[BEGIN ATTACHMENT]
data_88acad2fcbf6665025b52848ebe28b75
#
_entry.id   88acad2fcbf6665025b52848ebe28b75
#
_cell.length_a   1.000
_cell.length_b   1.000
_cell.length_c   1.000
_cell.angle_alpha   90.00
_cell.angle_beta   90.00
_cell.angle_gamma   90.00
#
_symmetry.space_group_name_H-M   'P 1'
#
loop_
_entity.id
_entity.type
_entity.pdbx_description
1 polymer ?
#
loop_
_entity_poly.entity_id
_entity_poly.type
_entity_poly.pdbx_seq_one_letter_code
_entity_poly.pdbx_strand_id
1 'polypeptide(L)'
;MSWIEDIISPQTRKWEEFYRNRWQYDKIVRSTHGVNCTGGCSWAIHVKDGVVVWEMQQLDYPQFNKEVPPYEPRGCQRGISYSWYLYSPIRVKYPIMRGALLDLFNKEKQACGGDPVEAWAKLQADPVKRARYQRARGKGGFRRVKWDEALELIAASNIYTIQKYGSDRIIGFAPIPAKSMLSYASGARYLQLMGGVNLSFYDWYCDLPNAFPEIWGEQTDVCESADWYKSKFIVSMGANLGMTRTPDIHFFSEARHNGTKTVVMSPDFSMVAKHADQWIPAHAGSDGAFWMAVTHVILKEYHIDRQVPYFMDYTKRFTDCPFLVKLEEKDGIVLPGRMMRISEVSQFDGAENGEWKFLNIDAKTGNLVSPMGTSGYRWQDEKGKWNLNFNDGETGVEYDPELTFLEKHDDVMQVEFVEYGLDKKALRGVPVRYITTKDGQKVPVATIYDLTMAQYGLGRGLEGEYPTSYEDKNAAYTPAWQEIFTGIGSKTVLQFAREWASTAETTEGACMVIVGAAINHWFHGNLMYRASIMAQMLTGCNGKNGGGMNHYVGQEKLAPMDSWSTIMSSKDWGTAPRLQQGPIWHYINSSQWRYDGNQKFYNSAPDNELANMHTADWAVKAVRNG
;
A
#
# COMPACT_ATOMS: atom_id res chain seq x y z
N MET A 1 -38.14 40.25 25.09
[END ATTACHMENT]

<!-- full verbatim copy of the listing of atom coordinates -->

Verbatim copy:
data_88acad2fcbf6665025b52848ebe28b75
#
_entry.id   88acad2fcbf6665025b52848ebe28b75
#
_cell.length_a   1.000
_cell.length_b   1.000
_cell.length_c   1.000
_cell.angle_alpha   90.00
_cell.angle_beta   90.00
_cell.angle_gamma   90.00
#
_symmetry.space_group_name_H-M   'P 1'
#
loop_
_entity.id
_entity.type
_entity.pdbx_description
1 polymer ?
#
loop_
_entity_poly.entity_id
_entity_poly.type
_entity_poly.pdbx_seq_one_letter_code
_entity_poly.pdbx_strand_id
1 'polypeptide(L)'
;MSWIEDIISPQTRKWEEFYRNRWQYDKIVRSTHGVNCTGGCSWAIHVKDGVVVWEMQQLDYPQFNKEVPPYEPRGCQRGISYSWYLYSPIRVKYPIMRGALLDLFNKEKQACGGDPVEAWAKLQADPVKRARYQRARGKGGFRRVKWDEALELIAASNIYTIQKYGSDRIIGFAPIPAKSMLSYASGARYLQLMGGVNLSFYDWYCDLPNAFPEIWGEQTDVCESADWYKSKFIVSMGANLGMTRTPDIHFFSEARHNGTKTVVMSPDFSMVAKHADQWIPAHAGSDGAFWMAVTHVILKEYHIDRQVPYFMDYTKRFTDCPFLVKLEEKDGIVLPGRMMRISEVSQFDGAENGEWKFLNIDAKTGNLVSPMGTSGYRWQDEKGKWNLNFNDGETGVEYDPELTFLEKHDDVMQVEFVEYGLDKKALRGVPVRYITTKDGQKVPVATIYDLTMAQYGLGRGLEGEYPTSYEDKNAAYTPAWQEIFTGIGSKTVLQFAREWASTAETTEGACMVIVGAAINHWFHGNLMYRASIMAQMLTGCNGKNGGGMNHYVGQEKLAPMDSWSTIMSSKDWGTAPRLQQGPIWHYINSSQWRYDGNQKFYNSAPDNELANMHTADWAVKAVRNG
;
A
#
# COMPACT_ATOMS: atom_id res chain seq x y z
N MET A 1 -38.14 40.25 25.09